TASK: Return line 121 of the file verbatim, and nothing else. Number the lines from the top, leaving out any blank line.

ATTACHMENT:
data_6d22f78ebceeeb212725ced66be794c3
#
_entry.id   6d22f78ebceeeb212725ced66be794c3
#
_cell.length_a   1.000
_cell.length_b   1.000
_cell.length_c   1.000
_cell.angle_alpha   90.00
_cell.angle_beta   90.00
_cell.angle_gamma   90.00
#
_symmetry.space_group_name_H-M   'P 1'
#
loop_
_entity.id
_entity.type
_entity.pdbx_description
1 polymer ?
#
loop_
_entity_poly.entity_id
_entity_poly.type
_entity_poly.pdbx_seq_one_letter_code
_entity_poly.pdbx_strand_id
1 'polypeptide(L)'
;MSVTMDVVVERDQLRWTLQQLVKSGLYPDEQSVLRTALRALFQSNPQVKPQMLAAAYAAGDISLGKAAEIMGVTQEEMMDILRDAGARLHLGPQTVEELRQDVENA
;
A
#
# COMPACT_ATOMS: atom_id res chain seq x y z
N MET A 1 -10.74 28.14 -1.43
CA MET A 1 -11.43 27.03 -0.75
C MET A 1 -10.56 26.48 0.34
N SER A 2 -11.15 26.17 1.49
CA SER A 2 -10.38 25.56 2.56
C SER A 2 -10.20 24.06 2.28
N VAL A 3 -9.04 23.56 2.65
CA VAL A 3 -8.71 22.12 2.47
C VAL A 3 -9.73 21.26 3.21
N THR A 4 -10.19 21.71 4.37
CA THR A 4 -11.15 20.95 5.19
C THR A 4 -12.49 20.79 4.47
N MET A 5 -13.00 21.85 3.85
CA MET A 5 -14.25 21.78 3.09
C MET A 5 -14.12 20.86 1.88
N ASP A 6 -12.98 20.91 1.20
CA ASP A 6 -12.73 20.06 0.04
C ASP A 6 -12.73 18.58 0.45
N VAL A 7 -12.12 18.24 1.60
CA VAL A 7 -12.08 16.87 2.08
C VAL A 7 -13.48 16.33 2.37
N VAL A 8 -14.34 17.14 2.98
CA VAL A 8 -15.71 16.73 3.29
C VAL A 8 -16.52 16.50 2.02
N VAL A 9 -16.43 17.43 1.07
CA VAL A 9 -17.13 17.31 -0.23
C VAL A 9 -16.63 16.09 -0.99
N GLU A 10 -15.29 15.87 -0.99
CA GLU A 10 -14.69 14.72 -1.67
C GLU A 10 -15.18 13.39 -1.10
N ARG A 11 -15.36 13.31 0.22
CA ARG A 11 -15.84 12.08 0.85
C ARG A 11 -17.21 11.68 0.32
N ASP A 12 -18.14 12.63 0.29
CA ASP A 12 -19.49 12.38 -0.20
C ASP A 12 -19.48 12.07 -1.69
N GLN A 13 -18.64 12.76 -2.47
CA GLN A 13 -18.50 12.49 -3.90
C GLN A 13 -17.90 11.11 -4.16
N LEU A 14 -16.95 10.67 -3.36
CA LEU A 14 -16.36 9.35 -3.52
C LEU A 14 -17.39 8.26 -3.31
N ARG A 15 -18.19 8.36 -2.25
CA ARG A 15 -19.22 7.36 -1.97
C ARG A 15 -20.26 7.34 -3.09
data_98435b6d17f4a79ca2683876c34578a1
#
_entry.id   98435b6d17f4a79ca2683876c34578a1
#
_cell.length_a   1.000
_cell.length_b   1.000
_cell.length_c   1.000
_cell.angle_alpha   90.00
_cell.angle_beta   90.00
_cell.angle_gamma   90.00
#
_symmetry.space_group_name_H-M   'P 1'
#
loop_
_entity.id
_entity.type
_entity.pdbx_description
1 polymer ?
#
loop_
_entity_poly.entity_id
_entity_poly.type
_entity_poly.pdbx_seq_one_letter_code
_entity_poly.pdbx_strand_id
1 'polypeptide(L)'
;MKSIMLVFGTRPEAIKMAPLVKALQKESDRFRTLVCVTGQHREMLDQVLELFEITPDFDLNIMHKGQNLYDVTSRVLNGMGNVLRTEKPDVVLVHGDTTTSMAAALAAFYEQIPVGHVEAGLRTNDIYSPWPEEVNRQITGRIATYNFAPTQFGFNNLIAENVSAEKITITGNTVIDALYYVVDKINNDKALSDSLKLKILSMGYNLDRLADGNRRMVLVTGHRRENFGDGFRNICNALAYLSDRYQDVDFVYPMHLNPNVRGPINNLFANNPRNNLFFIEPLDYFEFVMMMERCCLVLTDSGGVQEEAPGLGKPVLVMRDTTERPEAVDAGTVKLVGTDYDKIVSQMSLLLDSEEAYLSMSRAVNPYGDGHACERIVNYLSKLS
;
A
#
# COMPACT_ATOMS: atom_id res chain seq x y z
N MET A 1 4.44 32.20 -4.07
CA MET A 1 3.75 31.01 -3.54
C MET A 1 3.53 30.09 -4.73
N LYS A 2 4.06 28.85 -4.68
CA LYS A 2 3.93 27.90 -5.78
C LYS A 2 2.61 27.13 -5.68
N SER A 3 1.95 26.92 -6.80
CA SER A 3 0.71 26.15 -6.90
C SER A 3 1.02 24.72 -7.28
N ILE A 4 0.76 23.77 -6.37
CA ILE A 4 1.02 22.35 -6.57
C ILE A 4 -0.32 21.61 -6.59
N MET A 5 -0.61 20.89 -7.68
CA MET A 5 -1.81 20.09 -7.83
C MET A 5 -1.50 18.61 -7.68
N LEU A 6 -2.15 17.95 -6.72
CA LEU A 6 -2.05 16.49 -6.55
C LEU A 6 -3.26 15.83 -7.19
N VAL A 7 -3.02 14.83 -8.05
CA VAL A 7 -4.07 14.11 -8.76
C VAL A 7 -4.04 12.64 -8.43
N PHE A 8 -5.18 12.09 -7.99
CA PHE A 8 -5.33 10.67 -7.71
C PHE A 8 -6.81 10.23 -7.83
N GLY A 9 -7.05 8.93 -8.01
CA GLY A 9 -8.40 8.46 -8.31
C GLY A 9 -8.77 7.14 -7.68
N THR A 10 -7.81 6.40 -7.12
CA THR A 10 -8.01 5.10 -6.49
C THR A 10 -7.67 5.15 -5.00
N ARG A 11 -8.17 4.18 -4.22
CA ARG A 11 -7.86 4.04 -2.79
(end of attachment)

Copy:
N LEU A 6 -2.15 17.95 -6.72